This weekend a spot some would consider an unlikely candidate is getting a heritage plaque.
The China Creek skatepark, made up of two bowls of concrete, is being recognized for its role in the city's skateboarding culture. Built in 1979, it's been around for more than 40 years; that's a feat given the sport didn't really take off until the 70s.
As one of the more obscure historical locations in Vancouver there's a good chance you may not know much about the curvy concrete above China Creek, and so here are a few new facts (probably).
1. It was built above a creek and an (impromptu) dump
Perhaps the name China Creek skateboard park gives it away, but the bowls are built above a creek basin.
And it's not like that name is just for a nearby feature. China Creek's historical route appears to be directly beneath the double bowls as it runs from Trout Lake to the (historical) edge of False Creek.
In the early days of the city, particularly the 20s and 30s, the area was used as a sort of garbage dump. The creek had created a wide ravine, at points 200 feet wide and 40 feet deep (it was the last section of the largest drainage basin in Vancouver).
Give people a free, easy place to dump things in a city, and they'll take it, whether it's permitted or not.
In 1951 the city put the creek through a pipe and revitalized the area; the China Creek parks were founded without any creek within sight.
More recently, there have been people interested in uncovering and 'daylighting' the creek.
2. It's not the oldest skatepark in Vancouver
Opened in the summer of 1979, China Creek skate park is widely thought of as the third skatepark in Canada and the first in the City of Vancouver, following a couple of others in Metro Vancouver.
However, local historian Michael Gordon notes it was beat by a year by the Prince Edward Park bowl, which the parks board built in 1978.
Which is still (sort of) there.
The little bowl can be seen, partially buried, in the park just off Main Street at East 22 and Sophia. It's buried in sand and playground equipment. Gordon isn't sure when it was buried but notes it was likely due to noise complaints (a common issue with skate parks).
According to longtime local skateboarders, no one remembers it, despite the fact it's physically there, and there's paperwork to back it up.
3. It fell apart right away
Nelson Holland, who had designed the other Metro Vancouver skate parks, designed the bowls with the help of local kids, and they came up with a grand plan.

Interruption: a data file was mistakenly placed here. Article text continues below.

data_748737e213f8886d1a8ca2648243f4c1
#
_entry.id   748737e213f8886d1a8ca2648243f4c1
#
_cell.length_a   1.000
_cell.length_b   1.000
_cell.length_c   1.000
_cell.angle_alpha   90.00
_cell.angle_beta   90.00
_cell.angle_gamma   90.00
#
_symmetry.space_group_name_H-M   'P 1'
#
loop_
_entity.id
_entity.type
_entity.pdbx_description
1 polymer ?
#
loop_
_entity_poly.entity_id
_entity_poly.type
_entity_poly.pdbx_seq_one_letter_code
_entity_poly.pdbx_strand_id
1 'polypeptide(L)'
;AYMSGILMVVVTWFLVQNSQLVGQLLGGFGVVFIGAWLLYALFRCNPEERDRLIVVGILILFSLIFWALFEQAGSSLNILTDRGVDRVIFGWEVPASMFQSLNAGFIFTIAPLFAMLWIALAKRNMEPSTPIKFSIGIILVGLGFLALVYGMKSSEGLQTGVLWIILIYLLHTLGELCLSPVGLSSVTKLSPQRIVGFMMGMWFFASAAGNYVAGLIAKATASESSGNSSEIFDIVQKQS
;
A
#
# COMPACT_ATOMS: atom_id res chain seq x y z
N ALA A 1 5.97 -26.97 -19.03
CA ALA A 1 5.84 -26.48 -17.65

However, when they started building it they found the soil was not good (remember how it was filled in over a creek?).
This meant it had to be reconfigured so the concrete wouldn't crack as the soil below shifted. The original design had one pool area, a half-pipe and some free area (in all costing about $32,000); at the time street skating wasn't a thing, so rails for grinding and things like that weren't considered.
The smaller design (the bathtub and the teacup) were built and set to be opened in August of 1979.
“There were people who came at nighttime after the top coat went on that were skating it, but the concrete didn’t marry properly to the surface,” Monty Little told the Vancouver Courier in 2019. “It’s opening day, people from the city are there and it’s falling apart. Not the best PR. It was devastating.”
The park had to be shut down for several weeks while it was re-coated.
4. There have been annual competitions held by the Jaks since the 80s
The Jaks is a "hardcore skateboard team" that was founded in the early 80s, according to iconic Vancouver skate brand Skull. And they aren't just active in Vancouver; you'll find Jaks Skateteam all over the place.
"The team is a blend of old school skaters, hardcore punkers and crazy f***ers that skate," they say on their website, which is also filled with Vancouver skater histroy.
Around 1985, with the China Creek skate park well established and the only park of its kind in the city, they decided to hold competitions, arguably the oldest regular competitions in Canada.
The last one appears to have been in September 2019, just before the pandemic put events like it on hold.
5. In 2006 the city almost decided to destroy it
In 2006 some people with the city thought it was time to give China Creek South Park an upgrade.
Parks board staff came up with three options; one would keep the skate park in that location, one would see it moved, and one would see it broken up and new one built in a yet-to-be-determined place.
Residents of the neighbourhood heavily supported the last one.
"Option 3 is supported by the majority of residents living very close to the park, and by some residents who live in the neighbourhood but not adjacent to the park," staff noted in a report. "Option 3 is not supported by the skateboarders."
Before the commissioners made their decision a delegation of skateboarders attended a meeting to argue for their cause. Luckily for the skaters, the parks board decided it should stay in place (though some rails were removed because of noise).